Dior

Lee Bul
Photo by Alex Finch

Dior

Olga de Amaral
Photo by Gregg Bleakney

Dior

Polly Apfelbaum
Photo by Peter Ash Lee

Mickalene ThomasPhoto by Peter Ash Lee

Mickalene Thomas
Photo by Peter Ash Lee

Dior

Morgane Tschiember
Photo by Alfredo Piola

Dior

Janaina Tschäpe
Photo by Peter Ash Lee

Dior

Haruka Kojin
Photo by Go Itami

Dior

Li Shurui
Photo by Likai

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Miami

Dior Lady Art Returns to Miami

Dior returns to Miami this year with the third installment of Dior Lady Art. Again, the fashion house asked a group of artists to reimagine the iconic Lady Dior bag, but this time around, all of the collaborators are women. That was at the request of the brand’s creative director, Maria Grazia Chiuri.

This year’s 11 international artists—Polly Apfelbaum, Isabelle Cornaro, Morgane Tschiember, Li Shurui, Lee Bul, Burçak Bingöl, Mickalene Thomas, Janaina Tschäpe, Olga de Amaral, Pae White, and Haruka Kojin—were given carte blanche to reinterpret the architectural accessory, which debuted in 1995.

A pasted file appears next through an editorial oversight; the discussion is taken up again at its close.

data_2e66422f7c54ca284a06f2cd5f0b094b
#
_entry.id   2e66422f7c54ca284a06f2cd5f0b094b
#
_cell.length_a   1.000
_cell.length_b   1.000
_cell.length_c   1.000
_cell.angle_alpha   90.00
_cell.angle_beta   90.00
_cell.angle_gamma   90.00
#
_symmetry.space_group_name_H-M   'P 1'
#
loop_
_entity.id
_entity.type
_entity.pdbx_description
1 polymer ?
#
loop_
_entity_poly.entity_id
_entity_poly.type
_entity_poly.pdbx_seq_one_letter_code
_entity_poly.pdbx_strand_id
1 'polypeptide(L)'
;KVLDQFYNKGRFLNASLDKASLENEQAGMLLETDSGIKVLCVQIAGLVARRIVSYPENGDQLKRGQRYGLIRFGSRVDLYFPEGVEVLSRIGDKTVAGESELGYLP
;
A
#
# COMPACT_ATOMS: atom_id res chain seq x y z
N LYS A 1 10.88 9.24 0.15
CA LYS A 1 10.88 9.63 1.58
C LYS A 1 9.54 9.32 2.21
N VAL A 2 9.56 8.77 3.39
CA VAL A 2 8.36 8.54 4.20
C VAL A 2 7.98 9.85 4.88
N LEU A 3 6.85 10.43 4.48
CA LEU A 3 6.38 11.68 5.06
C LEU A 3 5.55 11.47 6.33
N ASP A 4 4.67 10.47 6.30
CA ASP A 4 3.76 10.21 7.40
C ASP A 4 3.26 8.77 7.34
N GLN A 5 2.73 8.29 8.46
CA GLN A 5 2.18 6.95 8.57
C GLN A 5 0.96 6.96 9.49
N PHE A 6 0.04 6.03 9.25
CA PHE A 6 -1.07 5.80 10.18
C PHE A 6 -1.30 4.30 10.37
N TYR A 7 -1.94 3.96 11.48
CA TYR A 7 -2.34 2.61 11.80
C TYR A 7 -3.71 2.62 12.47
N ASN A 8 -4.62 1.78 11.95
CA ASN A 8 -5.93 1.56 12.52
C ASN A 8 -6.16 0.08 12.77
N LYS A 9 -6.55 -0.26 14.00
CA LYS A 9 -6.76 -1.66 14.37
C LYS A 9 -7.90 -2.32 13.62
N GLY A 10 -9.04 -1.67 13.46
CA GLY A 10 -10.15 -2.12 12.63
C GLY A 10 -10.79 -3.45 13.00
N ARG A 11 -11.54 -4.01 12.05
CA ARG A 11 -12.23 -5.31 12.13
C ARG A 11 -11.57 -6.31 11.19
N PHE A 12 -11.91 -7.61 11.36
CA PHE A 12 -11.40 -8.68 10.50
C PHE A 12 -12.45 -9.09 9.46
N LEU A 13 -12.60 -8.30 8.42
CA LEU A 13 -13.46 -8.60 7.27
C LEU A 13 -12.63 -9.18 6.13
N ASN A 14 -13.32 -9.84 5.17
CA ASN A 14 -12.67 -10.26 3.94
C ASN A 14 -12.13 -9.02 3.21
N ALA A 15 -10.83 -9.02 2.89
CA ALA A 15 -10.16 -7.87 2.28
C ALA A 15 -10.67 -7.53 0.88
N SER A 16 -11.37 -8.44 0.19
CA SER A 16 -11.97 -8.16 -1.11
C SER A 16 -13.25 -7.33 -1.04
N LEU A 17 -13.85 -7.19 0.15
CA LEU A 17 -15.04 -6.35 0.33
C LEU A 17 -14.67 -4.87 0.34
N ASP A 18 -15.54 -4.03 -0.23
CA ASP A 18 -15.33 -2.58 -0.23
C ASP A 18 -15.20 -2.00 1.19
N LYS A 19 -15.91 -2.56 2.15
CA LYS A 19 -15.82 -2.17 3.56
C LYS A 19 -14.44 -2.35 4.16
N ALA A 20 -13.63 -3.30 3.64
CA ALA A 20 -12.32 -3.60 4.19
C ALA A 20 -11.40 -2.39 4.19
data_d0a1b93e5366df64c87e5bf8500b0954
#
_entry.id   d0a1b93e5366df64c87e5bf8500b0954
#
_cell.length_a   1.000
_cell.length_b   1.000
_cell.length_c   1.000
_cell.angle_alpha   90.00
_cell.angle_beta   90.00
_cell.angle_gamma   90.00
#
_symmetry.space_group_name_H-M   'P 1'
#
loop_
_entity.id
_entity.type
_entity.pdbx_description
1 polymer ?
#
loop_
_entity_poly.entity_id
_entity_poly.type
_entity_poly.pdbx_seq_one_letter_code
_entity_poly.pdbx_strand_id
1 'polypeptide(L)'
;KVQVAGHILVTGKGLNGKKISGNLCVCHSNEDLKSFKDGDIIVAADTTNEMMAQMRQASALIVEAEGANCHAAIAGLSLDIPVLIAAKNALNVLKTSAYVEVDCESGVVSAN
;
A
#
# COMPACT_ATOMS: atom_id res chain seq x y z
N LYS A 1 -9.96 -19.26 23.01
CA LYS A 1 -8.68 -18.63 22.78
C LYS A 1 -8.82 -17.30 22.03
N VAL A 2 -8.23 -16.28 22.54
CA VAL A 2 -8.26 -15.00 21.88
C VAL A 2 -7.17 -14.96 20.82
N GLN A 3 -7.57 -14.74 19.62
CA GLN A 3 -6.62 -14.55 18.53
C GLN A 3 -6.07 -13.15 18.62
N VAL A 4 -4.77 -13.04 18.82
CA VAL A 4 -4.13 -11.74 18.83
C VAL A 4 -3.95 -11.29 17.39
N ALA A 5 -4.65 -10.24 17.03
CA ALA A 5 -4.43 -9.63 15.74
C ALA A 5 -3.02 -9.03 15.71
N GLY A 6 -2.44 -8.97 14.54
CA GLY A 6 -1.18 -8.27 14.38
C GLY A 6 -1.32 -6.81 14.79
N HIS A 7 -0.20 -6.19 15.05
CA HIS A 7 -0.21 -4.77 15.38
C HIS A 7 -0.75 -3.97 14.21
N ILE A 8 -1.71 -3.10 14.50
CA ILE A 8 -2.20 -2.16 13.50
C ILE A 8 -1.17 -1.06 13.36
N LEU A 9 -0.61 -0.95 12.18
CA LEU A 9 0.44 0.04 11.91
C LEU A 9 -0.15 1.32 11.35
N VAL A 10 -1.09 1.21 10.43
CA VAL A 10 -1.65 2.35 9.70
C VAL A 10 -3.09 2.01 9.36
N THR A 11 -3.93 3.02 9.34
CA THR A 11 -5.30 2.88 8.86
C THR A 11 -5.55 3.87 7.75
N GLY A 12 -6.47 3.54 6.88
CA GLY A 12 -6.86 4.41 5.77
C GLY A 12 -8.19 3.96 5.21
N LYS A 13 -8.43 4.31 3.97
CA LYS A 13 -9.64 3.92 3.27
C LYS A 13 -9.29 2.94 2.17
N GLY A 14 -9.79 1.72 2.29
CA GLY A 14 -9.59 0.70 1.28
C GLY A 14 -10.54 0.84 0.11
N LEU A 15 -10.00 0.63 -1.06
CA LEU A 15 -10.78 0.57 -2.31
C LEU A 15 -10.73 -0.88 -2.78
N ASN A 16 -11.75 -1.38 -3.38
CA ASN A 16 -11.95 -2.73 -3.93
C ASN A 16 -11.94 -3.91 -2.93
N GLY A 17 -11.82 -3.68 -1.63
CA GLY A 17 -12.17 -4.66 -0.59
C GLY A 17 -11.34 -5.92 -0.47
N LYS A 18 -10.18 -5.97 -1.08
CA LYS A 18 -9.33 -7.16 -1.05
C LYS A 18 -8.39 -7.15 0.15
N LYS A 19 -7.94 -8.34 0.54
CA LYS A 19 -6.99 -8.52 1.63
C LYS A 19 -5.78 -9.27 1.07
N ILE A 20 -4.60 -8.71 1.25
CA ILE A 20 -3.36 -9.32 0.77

Dior Morgane Tschiember
Photo by Alfredo Piola

For instance, Bul, a South Korean artist, reimagined the Lady Dior bag in three models, using surprising materials and techniques to create something very organic-looking—even reminiscent of rock or moss. “I wanted to create a sense of mystery. The idea was to juxtapose two very different things. I was inspired by Michelangelo Antonioni’s film Blow-Up (1966); by combining two different elements, we automatically create and develop a story full of mystery,” said Bul. “I asked [the Dior craftspeople] to reinterpret the unique texture and voluptuous form of each idea in an extreme way, as close as possible to the intrinsic identity of each material.”

The resulting bags surprised even Bul. “I was struck by one thing: the Dior production team had chosen materials that I would have chosen myself for my own work.”

Mickalene ThomasPhoto by Peter Ash Lee Mickalene Thomas
Photo by Peter Ash Lee

The tactility of materials chosen by the artists for this project feels most striking. For Apfelbaum, it’s a mix of colorful geometric shapes that create surprising depth. Chains, metal details, and crystals come together for a jewelry-like series from Cornaro. Tschiember chose knotted ropes to wrap and slightly squeeze the signature handbag. Bingol employed floral embroidery and fur. Kojin chose circular mirrors and reflective surfaces.

All those and more are not to be missed this December—whether seen as wearable art for you to take home, or as an example of artists exploring their creativity beyond their comfort zone.

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